Barnes and Noble Kills Their International NOOK Store

If you live outside the United States, and you have NOOK books, now would be an excellent time to download them safely to a hard drive and find out how to strip the DRM. Apparently Barnes and Noble‘s expansion into international markets was driven by Microsoft, and since the two companies have disentangled they are pulling the plug.

Shoppers leave the Barnes and Noble store on Monday, Nov. 29, 2010 in South Burlington, Vt. Barnes & Noble Inc. said Tuesday, Nov. 30, its fiscal second-quarter loss narrowed, but its results missed expectations as the company continued to invest in its Nook electronic reader and electronic bookstore.(AP Photo/Toby Talbot)

(AP Photo/Toby Talbot)

It’s not super shocking since Barnes and Noble seems to barely keep their heads above water in the United States, but it’s still an ominous sign for the NOOK business. While this is purely anecdotal, I was in Barnes and Noble last weekend and didn’t see a single person browsing the NOOK displays (though someone ahead of us in line bought one of the plain eInk NOOKs!) The store pretty much smacks you in the face with NOOKs and accessories when you walk in the door, but most shoppers seemed to bypass it and head right for the actual books. I do think it is a positive for Barnes and Noble overall that their “Get Pop Cultured” events seem to be bringing in customers; we were there for one of the kid-themed ones, and there were quite a few families at the event as well as just shopping, considering it was a holiday weekend.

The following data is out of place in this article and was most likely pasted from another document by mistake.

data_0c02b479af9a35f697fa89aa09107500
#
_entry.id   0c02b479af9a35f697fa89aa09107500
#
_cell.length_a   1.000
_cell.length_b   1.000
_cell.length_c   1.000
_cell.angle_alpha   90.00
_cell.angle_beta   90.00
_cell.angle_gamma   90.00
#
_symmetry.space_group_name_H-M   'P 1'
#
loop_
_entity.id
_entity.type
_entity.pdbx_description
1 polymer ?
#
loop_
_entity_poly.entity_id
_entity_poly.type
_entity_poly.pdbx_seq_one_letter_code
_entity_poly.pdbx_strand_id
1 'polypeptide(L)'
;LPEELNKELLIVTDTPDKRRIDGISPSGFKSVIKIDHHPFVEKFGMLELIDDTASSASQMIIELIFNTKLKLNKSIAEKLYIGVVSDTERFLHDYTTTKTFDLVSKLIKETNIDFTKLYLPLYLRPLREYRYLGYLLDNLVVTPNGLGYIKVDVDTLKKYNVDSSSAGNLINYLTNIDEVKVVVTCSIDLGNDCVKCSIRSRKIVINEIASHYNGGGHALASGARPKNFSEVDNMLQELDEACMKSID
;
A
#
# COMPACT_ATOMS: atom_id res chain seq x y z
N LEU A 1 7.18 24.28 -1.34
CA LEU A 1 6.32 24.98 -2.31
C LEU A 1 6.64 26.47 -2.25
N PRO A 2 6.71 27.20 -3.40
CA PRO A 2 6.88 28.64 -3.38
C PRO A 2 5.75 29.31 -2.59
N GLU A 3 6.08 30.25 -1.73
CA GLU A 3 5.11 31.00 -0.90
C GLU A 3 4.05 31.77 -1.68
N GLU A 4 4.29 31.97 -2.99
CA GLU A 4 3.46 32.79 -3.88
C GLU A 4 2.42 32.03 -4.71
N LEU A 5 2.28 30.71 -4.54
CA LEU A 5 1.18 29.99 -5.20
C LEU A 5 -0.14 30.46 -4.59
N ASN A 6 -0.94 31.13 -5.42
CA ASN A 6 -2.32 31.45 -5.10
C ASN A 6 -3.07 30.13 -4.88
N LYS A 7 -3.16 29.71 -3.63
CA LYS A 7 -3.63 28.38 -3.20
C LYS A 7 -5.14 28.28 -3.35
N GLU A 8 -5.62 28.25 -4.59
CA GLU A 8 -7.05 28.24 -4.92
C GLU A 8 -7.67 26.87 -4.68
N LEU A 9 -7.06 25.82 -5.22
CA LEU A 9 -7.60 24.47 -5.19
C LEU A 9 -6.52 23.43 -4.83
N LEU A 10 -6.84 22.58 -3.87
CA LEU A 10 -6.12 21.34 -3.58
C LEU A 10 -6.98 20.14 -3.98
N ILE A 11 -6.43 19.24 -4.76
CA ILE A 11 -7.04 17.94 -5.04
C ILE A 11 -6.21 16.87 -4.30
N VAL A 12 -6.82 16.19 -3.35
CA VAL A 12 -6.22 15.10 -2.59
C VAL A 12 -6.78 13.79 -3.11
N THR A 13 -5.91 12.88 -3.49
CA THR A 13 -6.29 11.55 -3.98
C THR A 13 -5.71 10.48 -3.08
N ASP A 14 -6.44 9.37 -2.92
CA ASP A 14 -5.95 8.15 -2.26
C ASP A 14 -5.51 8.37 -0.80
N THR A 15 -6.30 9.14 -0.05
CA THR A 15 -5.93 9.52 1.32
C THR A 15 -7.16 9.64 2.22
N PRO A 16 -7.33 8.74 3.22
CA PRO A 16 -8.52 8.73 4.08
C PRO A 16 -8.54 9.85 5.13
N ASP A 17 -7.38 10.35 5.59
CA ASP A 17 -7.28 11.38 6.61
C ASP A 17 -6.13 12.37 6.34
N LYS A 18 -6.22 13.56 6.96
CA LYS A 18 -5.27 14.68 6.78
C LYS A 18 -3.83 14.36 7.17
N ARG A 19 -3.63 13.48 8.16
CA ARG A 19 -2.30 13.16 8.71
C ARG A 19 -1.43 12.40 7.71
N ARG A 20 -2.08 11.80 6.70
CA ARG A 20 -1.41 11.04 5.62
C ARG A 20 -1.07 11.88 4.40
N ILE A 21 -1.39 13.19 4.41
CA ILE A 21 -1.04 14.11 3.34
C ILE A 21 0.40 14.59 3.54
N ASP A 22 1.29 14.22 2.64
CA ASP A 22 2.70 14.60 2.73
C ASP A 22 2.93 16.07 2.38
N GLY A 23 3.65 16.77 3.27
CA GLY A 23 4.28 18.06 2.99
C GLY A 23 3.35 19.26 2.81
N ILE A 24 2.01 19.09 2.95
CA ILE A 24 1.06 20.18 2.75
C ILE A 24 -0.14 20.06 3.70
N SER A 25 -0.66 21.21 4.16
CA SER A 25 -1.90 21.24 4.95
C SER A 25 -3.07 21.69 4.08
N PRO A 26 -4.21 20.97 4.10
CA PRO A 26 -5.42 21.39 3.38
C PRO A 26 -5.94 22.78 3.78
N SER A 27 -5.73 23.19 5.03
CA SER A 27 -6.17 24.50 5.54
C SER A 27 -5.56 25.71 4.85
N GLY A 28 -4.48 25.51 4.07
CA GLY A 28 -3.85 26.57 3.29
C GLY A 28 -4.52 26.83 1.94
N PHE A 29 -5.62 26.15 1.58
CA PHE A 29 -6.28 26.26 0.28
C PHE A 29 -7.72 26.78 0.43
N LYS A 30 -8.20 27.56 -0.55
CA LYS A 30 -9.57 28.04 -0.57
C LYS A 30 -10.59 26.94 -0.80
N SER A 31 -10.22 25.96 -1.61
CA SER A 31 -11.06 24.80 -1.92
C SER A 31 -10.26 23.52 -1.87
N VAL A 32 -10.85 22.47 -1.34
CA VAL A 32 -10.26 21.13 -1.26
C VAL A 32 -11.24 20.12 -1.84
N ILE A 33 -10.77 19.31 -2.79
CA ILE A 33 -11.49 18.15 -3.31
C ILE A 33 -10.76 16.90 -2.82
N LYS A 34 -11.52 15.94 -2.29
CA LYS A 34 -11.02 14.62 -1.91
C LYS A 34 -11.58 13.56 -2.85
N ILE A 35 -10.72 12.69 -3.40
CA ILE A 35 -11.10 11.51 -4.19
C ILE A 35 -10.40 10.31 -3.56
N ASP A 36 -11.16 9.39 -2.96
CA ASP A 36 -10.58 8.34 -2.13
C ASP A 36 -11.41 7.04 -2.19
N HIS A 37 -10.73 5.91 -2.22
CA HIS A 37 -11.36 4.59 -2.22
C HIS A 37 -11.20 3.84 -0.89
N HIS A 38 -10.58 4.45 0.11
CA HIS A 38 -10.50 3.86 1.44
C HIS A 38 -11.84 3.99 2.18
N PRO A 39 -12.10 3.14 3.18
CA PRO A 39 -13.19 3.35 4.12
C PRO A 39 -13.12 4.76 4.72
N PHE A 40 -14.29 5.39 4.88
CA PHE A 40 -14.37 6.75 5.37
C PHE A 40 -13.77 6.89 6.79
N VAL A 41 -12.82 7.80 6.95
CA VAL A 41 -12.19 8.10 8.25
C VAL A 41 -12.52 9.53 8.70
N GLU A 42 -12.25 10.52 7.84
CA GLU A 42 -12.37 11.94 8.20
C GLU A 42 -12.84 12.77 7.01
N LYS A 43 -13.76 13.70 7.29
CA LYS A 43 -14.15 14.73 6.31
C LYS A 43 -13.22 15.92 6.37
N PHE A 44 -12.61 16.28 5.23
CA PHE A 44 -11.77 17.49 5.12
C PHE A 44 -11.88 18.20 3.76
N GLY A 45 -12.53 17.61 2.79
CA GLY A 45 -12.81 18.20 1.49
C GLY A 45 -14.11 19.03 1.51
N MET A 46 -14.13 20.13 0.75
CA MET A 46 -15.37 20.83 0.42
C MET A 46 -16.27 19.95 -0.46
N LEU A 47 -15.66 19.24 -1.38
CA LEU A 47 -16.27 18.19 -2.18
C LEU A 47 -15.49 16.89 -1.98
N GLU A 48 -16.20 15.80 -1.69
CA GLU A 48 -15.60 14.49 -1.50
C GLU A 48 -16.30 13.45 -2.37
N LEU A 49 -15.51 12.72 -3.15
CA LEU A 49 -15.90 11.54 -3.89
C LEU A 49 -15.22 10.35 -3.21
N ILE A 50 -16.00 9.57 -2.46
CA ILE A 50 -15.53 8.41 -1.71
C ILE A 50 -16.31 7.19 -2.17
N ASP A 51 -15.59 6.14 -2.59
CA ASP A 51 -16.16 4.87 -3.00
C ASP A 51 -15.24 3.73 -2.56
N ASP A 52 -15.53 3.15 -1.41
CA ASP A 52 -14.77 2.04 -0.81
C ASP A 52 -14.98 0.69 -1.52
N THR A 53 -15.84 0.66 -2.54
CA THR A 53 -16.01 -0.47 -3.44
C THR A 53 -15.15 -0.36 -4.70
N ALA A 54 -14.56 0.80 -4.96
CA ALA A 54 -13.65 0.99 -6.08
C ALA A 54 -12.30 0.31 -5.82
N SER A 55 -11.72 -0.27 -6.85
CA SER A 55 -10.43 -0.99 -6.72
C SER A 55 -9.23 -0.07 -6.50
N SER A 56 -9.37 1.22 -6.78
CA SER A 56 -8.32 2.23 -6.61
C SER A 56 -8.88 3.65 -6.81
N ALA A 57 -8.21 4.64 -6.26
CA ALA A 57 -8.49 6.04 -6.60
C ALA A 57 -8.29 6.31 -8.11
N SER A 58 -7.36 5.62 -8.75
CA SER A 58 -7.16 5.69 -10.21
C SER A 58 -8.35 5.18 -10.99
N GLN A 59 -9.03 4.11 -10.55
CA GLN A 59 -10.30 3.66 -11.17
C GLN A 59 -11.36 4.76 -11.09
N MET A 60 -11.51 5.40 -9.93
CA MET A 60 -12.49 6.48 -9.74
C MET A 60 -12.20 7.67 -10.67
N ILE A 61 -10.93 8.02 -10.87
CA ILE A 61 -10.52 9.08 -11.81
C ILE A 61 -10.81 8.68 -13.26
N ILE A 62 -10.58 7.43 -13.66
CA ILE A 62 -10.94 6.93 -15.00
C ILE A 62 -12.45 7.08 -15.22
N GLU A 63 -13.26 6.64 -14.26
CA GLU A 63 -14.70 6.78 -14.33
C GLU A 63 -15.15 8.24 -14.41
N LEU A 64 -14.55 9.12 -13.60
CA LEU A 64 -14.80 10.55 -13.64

Still, dropping the international business like a hot potato isn’t the best way to inspire confidence, and they’re basically ceding everything outside the United States to Kobo/Rakuten and Amazon. I wonder if they’ll actually bother to shut down any international websites, or just leave them as burned out husks like they did with eReader and Fictionwise. Both those sites are, shockingly, still up, but with links to Barnes and Noble instead. In true B&N fashion, only some of the eReader links work, and none of the Fictionwise ones do…which means B&N was both too lazy to shut down Fictionwise and eReader sites completely, AND too incompetent to properly redirect the trickle of customers stumbling there by accident.

The lesson in all of this for international readers is clear: download your books. NOW. Then download Calibre or another service that can help remove any B&N rights management, and save those books to a hard drive or flash drive while you can. Because nothing in B&N’s track record indicates they’ll make any of this easy as they shut down their international business.

For the full text of B&N’s email to their international customers, and more information, check out the full report at The Digital Reader.

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About the Author

Zek has been a gadget fiend for a long time, going back to their first PDA (a Palm M100). They quickly went from researching what PDA to buy to following tech news closely and keeping up with the latest and greatest stuff. They love writing about ebooks because they combine their two favorite activities; reading anything and everything, and talking about fun new tech toys. What could be better?